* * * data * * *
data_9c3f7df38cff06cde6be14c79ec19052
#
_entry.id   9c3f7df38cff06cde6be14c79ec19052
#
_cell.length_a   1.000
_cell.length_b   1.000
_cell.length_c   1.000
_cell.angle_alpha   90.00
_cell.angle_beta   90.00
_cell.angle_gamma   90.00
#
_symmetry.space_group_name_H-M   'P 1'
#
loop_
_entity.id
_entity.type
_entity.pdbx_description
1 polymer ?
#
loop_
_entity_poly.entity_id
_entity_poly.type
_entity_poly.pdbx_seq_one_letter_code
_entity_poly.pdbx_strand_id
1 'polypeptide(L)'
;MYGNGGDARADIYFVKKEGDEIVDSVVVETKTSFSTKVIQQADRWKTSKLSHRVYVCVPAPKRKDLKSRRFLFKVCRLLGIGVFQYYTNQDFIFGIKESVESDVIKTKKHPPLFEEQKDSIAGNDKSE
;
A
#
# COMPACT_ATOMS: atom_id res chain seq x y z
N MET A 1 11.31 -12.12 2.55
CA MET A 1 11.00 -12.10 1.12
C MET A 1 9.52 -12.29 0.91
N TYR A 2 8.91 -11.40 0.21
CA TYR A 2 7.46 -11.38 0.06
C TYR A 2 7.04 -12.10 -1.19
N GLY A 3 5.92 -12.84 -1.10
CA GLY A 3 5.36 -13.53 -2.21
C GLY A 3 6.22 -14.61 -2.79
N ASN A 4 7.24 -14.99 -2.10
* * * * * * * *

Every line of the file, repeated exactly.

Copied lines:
data_9c3f7df38cff06cde6be14c79ec19052
#
_entry.id   9c3f7df38cff06cde6be14c79ec19052
#
_cell.length_a   1.000
_cell.length_b   1.000
_cell.length_c   1.000
_cell.angle_alpha   90.00
_cell.angle_beta   90.00
_cell.angle_gamma   90.00
#
_symmetry.space_group_name_H-M   'P 1'
#
loop_
_entity.id
_entity.type
_entity.pdbx_description
1 polymer ?
#
loop_
_entity_poly.entity_id
_entity_poly.type
_entity_poly.pdbx_seq_one_letter_code
_entity_poly.pdbx_strand_id
1 'polypeptide(L)'
;MYGNGGDARADIYFVKKEGDEIVDSVVVETKTSFSTKVIQQADRWKTSKLSHRVYVCVPAPKRKDLKSRRFLFKVCRLLGIGVFQYYTNQDFIFGIKESVESDVIKTKKHPPLFEEQKDSIAGNDKSE
;
A
#
# COMPACT_ATOMS: atom_id res chain seq x y z
N MET A 1 11.31 -12.12 2.55
CA MET A 1 11.00 -12.10 1.12
C MET A 1 9.52 -12.29 0.91
N TYR A 2 8.91 -11.40 0.21
CA TYR A 2 7.46 -11.38 0.06
C TYR A 2 7.04 -12.10 -1.19
N GLY A 3 5.92 -12.84 -1.10
CA GLY A 3 5.36 -13.53 -2.21
C GLY A 3 6.22 -14.61 -2.79
N ASN A 4 7.24 -14.99 -2.10